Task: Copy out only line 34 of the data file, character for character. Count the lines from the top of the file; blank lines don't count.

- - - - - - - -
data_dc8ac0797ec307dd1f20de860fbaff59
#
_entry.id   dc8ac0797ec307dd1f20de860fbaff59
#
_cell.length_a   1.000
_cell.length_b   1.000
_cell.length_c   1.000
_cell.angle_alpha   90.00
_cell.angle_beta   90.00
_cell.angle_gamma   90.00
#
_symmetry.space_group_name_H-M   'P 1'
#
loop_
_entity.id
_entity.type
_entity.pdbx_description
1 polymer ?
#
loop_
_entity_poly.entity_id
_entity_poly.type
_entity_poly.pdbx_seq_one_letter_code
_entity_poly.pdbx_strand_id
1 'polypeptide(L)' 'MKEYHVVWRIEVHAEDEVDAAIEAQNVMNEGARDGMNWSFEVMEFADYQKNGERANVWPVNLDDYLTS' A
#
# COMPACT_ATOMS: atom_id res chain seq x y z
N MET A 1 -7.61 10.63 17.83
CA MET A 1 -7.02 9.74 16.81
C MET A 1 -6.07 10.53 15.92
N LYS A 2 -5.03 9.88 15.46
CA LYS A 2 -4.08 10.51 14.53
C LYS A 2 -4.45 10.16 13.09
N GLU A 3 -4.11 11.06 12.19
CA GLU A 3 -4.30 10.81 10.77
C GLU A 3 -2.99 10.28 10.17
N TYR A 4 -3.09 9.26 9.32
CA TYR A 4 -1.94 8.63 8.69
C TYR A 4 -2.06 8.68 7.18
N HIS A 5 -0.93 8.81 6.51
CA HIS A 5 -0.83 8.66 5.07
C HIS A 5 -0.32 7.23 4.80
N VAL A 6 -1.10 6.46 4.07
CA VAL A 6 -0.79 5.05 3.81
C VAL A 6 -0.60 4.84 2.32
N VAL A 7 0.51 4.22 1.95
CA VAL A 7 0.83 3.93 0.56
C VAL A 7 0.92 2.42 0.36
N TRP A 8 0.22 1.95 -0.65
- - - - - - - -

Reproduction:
N GLU A 3 -4.11 11.06 12.19